8:05: Nicola Sturgeon makes a play to all UK voters that the SNP can help give the United Kingdom a progressive government.


8:05: Nick Clegg admits he’s made mistakes, and he makes it clear that the LibDems are playing to be the kingmakers for the next government.

8:05: Nigel Farage strikes out early by tying the other six leaders on stage for their support for EU membership and increased immigration. A much more targeted, concise introduction than Bennett’s.


8:04: Nigel Farage strikes out early by tying the other six leaders on stage for their support for EU membership and increased immigration. A much more targeted, concise introduction than Bennett’s.

8:04: Natalie Bennett, the leader of the Greens, gets the first chance to speak, and she makes a standard case for a more leftist Britain.

* * * * *

2010 General Election campaign Apr 29thWith 34 days to go until the British general election, Suffragio will be live-blogging the debate, which begins tonight at 8 pm GMT (3 pm ET) among the seven (!) leaders of the political parties contesting the election:United Kingdom Flag Icon

  • prime minister David Cameron of the center-right Conservative Party;
  • opposition leader Ed Miliband of the center-left Labour Party;
  • deputy prime minister Nick Clegg of the Liberal Democrats, the junior partner in the current Conservative-led government;
  • Nigel Farage, the leader of the eurosceptic United Kingdom Independence Party (UKIP);
  • Scottish first minister Nicola Sturgeon of the pro-independence Scottish Nationalist Party (SNP) and a social democrat who might eventually end up propping up a broad Labour-led government;
  • Natalie Bennett, the Australian-born leader of the left-leaning British Green Party; and
  • Leanne Wood, the leader of the Welsh nationalist Plaid Cymru, a socialist and a republican with strong ties to Sturgeon and the SNP.

At this rate, it’s almost a surprise that Northern Irish leaders weren’t invited to the stage.

Unlike in the United States, there’s not a lengthy tradition of televised debates prior to general elections (and even in the United States, presidential contenders have faced off consistently only since 1976). Cameron joined Clegg and former prime minister Gordon Brown (pictured above) in televised debate only for the first time in 2010. The debates were a smash hit — and Clegg emerged as the winner, rising above what viewers saw as the ideological squabbling between Cameron and Clegg. For a time, at least, it catapulted the Liberal Democrats into first place in polls. For Cameron, the LibDem surge meant that the Tories ultimately fell short of a majority when the Clegg’s party still won 23% of the vote and 57 seats in the House of Commons.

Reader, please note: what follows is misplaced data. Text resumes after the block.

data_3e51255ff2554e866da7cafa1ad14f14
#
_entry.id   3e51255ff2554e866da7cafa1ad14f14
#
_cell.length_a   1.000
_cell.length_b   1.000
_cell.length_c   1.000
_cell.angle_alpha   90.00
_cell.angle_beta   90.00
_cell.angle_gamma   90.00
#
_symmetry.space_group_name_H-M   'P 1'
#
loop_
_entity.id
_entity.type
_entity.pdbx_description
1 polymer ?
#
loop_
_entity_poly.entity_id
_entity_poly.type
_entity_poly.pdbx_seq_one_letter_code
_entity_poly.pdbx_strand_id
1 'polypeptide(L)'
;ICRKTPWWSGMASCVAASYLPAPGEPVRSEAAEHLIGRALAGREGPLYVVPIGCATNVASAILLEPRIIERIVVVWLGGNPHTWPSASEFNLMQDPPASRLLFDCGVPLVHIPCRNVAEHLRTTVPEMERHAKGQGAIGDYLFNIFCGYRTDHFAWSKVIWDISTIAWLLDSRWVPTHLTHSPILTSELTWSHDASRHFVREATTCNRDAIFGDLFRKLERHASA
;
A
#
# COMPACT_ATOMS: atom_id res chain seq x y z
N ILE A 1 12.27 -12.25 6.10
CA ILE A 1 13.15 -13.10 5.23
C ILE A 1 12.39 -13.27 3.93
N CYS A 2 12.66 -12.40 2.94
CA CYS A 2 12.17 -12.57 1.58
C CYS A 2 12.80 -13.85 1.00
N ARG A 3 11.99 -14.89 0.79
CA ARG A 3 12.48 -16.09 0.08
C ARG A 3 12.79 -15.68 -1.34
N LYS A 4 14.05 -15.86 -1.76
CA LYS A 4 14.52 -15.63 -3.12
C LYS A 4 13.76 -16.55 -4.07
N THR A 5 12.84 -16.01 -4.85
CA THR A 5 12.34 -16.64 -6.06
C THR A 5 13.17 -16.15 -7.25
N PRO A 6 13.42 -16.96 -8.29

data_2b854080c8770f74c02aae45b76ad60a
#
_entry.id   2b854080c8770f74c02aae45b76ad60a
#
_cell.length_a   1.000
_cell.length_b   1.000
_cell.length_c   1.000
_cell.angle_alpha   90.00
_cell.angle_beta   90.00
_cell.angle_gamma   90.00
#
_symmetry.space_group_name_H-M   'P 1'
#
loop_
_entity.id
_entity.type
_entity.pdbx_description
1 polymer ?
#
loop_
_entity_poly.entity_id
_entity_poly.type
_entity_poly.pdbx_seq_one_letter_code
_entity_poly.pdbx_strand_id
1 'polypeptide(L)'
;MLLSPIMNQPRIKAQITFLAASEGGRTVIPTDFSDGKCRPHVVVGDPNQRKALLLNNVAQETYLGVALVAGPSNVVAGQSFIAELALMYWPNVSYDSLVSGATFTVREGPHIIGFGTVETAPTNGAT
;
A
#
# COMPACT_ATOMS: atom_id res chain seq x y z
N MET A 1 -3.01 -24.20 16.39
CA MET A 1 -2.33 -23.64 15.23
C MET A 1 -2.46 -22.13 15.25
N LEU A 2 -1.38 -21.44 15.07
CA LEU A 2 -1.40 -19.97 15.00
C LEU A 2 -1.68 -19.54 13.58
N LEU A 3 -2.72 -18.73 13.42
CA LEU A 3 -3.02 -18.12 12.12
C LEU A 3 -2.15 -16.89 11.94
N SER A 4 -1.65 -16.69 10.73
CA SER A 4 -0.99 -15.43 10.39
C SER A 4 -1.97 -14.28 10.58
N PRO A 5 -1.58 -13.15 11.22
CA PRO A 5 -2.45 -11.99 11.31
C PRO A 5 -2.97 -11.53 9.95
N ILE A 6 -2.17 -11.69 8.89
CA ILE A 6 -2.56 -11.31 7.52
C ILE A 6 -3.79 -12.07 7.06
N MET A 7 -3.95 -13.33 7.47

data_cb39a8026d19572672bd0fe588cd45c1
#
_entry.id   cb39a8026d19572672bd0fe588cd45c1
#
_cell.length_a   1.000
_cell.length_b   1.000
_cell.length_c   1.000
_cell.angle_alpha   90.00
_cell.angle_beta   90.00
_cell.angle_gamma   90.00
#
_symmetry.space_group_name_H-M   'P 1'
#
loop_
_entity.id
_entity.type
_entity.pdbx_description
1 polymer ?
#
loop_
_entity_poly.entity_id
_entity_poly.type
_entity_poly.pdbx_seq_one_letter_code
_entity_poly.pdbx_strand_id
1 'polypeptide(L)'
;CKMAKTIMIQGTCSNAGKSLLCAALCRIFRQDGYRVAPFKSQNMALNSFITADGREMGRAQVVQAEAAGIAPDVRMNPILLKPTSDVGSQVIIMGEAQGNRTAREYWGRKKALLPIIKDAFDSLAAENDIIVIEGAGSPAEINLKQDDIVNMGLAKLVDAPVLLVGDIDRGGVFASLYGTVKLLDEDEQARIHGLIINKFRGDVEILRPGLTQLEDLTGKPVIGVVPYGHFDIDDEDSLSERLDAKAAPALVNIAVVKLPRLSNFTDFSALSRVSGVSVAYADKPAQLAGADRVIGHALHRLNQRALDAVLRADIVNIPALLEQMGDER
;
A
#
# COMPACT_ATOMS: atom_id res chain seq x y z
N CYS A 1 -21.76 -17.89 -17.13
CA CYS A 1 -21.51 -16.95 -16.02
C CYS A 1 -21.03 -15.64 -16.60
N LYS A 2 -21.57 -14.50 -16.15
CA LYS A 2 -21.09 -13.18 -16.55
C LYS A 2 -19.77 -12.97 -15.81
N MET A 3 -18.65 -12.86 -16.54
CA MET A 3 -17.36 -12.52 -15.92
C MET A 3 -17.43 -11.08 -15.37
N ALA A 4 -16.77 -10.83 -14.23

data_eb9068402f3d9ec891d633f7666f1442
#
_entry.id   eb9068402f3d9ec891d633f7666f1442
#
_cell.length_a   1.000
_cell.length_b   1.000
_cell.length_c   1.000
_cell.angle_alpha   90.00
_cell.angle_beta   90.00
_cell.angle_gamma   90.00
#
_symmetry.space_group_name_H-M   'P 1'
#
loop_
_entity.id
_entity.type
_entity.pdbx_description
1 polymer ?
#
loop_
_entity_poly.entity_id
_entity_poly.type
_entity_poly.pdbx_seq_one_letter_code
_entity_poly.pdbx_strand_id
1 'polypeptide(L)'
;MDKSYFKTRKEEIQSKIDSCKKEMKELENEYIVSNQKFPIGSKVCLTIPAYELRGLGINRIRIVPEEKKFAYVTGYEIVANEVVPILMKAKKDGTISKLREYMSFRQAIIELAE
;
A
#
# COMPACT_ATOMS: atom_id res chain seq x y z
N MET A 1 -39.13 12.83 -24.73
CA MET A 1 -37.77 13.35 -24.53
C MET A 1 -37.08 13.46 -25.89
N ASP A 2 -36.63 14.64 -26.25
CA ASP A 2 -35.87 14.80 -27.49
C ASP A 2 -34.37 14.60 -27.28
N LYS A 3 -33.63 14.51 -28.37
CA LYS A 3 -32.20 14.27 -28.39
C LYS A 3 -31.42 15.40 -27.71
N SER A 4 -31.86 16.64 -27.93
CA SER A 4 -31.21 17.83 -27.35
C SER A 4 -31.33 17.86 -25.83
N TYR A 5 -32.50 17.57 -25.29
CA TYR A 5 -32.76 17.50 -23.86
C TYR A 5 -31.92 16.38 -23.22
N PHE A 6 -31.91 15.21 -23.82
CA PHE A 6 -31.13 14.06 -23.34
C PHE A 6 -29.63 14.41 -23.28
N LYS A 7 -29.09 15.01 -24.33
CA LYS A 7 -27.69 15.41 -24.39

All of the challengers, including Clegg, are hoping to recapture the kind of breakthrough performance today that Clegg had in 2010 — and that’s especially true for Farage and Wood. Both UKIP (mostly on the right) and the Greens (on the left) have won historically high support in polls leading up to the election. As voters, however, focus on a race that’s essentially tied between the Tories and Labour, polls show that voters are migrating back to the main parties. For Sturgeon and Wood, it will be enough to reassure their respective voters in Scotland and Wales. Sturgeon, in particular, seems likely to win between 40 and 50 (or more) of Scotland’s 59 seats as traditional Scottish Labour supporters migrate en masse to Sturgeon’s SNP.

It’s the only debate — so far — that Cameron has agreed to contest, and the seven-way debate format is designed in part to make Cameron look like a statesman on a stage of hard-right, hard-left and regional nationalist pretenders, depriving Miliband of a one-on-one showdown between the only two leaders that have a realistic chance of becoming prime minister after the election.

Today’s Guardian poll-based projection shows that Cameron’s Tories would win 276 seats and Labour would win 270. The SNP would win 50 seats (all in Scotland), and the Liberal Democrats would lose nearly half of their seats, dropping to 28. UKIP would win just four and the Greens just one, with 21 additional seats going to independents, Plaid Cymru and including 18 seats in Northern Ireland, where different parties compete from the major British parties.

On those numbers, neither the Tories nor Labour — even with the support of Clegg’s LibDems — would be able to amass a majority government of 325 MPs. That’s led to renewed speculation that Labour will be forced to join forces with the SNP, a potentially toxic combination, given the animosity between the SNP and Labour in Scottish regional government.